I’ve heard men shriek out with delight when the swing came in an eight; it’s a thing they’ll never forget as long as they live. - George Pocock
Washington Rowing thanks Team Historian and Board of Rowing Stewards member Eric Cohen, ’82, for his tremendous efforts to archive and catalog the 100+ year history of our program.
The University of Washington campus as we know it was less than ten years old when the first students took to the water to row. The shores of Lake Washington that bordered the 600-acre campus were a natural draw to the students and faculty. Still heavily forested, most access around the lake was by dirt logging roads and trails with travel by horseback (if you were lucky) or foot down to the pristine water.
Yet given the natural limitations of an age when Seattle was striving to be viewed as more than a pioneer town, an estimated 5,000 people showed up on shore and by boat to watch the first intercollegiate rowing race between California and Washington in 1903.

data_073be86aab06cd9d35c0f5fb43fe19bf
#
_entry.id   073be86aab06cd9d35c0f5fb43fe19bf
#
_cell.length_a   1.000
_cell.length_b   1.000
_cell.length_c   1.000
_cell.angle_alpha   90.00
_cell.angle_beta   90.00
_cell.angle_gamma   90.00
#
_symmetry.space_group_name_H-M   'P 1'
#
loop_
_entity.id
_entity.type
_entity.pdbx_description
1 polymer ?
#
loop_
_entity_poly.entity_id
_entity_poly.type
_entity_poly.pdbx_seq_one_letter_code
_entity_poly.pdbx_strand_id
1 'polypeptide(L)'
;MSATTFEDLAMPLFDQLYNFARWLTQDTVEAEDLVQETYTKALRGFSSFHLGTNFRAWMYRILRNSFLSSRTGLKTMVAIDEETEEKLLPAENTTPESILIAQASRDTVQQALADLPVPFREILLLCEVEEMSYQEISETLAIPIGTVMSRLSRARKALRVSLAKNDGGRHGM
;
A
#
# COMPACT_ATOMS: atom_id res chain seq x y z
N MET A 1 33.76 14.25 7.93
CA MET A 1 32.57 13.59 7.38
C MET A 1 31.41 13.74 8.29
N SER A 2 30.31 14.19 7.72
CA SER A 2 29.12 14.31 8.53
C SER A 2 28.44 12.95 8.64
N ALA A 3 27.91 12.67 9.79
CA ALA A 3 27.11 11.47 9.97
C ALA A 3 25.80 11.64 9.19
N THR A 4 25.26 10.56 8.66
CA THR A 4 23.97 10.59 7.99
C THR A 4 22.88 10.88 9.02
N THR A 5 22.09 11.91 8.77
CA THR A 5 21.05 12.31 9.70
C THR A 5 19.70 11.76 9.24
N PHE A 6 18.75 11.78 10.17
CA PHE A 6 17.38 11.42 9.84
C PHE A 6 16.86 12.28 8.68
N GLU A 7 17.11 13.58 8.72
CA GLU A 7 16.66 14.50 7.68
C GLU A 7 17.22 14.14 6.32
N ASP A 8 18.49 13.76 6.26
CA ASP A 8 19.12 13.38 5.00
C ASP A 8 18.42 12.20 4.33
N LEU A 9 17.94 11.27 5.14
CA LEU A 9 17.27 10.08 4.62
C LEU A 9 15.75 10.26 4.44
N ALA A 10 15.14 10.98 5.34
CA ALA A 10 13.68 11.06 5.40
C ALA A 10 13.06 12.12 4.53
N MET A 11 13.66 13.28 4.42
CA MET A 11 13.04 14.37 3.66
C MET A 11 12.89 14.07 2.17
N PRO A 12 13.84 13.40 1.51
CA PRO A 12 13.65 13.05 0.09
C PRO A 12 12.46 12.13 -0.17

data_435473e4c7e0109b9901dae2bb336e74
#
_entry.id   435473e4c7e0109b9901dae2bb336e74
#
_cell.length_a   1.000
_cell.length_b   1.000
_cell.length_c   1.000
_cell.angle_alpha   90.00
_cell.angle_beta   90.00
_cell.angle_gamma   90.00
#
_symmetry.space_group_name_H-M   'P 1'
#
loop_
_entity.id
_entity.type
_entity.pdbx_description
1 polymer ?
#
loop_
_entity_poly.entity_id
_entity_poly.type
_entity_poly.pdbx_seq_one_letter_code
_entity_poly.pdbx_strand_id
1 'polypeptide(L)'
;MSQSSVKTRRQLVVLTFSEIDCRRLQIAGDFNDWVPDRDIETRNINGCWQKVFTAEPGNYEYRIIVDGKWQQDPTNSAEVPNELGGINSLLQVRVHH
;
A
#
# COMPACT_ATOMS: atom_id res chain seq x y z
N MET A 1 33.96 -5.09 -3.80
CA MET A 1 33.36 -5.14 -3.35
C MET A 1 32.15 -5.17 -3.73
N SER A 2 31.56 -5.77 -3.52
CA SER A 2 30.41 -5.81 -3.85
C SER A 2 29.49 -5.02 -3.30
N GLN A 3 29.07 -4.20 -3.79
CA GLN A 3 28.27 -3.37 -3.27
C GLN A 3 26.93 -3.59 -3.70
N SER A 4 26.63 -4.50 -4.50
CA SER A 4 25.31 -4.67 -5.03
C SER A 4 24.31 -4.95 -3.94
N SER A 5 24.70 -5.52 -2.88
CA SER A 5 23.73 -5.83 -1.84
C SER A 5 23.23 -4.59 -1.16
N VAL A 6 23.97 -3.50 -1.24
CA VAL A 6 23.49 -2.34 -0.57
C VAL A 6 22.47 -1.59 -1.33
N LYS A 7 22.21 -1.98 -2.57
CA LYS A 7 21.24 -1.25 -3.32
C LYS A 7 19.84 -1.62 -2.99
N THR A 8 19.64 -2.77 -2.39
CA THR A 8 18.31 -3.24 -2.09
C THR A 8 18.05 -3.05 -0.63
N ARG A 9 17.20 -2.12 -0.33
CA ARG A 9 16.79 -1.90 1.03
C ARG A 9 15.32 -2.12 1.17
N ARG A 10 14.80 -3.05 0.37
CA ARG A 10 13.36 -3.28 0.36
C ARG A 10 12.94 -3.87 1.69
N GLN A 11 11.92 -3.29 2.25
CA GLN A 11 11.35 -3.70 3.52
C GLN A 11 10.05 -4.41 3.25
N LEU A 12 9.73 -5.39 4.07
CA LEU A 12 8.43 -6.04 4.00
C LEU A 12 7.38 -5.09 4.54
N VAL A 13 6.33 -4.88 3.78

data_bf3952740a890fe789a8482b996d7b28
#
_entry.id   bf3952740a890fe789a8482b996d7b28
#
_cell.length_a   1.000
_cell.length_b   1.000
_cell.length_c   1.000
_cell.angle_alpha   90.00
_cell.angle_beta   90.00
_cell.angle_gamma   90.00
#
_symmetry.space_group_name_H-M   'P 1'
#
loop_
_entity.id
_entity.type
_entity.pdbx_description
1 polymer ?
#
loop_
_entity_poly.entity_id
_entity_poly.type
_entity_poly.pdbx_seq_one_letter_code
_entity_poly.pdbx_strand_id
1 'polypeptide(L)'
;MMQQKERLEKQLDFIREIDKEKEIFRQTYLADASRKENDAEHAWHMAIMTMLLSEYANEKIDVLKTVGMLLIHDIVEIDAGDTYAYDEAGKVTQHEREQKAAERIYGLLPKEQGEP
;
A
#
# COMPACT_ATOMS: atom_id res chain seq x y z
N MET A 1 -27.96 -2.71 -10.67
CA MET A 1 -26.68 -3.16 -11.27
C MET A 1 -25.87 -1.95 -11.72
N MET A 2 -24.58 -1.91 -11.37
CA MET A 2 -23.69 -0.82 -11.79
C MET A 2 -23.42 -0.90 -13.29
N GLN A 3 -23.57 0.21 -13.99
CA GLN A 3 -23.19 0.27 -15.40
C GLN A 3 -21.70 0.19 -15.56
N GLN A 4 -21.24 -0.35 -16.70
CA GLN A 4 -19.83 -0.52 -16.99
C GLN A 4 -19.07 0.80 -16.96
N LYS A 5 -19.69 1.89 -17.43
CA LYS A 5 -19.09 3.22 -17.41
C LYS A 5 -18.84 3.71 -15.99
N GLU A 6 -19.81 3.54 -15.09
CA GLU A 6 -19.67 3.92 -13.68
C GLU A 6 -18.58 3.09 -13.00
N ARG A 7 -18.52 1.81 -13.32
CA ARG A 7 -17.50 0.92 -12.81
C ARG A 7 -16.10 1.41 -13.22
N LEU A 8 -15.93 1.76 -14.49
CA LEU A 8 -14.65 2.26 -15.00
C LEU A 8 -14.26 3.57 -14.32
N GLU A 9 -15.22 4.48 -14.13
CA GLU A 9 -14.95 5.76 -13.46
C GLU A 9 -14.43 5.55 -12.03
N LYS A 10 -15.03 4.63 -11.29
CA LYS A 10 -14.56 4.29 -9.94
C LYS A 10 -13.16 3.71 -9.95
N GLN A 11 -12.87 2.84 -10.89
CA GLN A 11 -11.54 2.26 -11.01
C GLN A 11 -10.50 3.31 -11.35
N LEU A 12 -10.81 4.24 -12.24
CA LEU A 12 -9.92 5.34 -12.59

Although it looks very different today, little has changed in the caliber of athlete or the community support that Washington Rowing enjoys. From the very beginning Seattle embraced – in fact virtually demanded – the sport. The men and women that participated, although not privy to weight rooms, ergometers, indoor training facilities or sports medicine, trained extensively and with an ethic that lives on today.
The history that is presented here tells the story of Washington Rowing. Like walking back into Conibear Shellhouse after being away for a decade, the history of Washington Rowing is not about someone else. It is about you – our alums, our friends and our fans.
The history content on this website is copyrighted © 2001 – 2015 by Eric Cohen, ’82, Team Historian.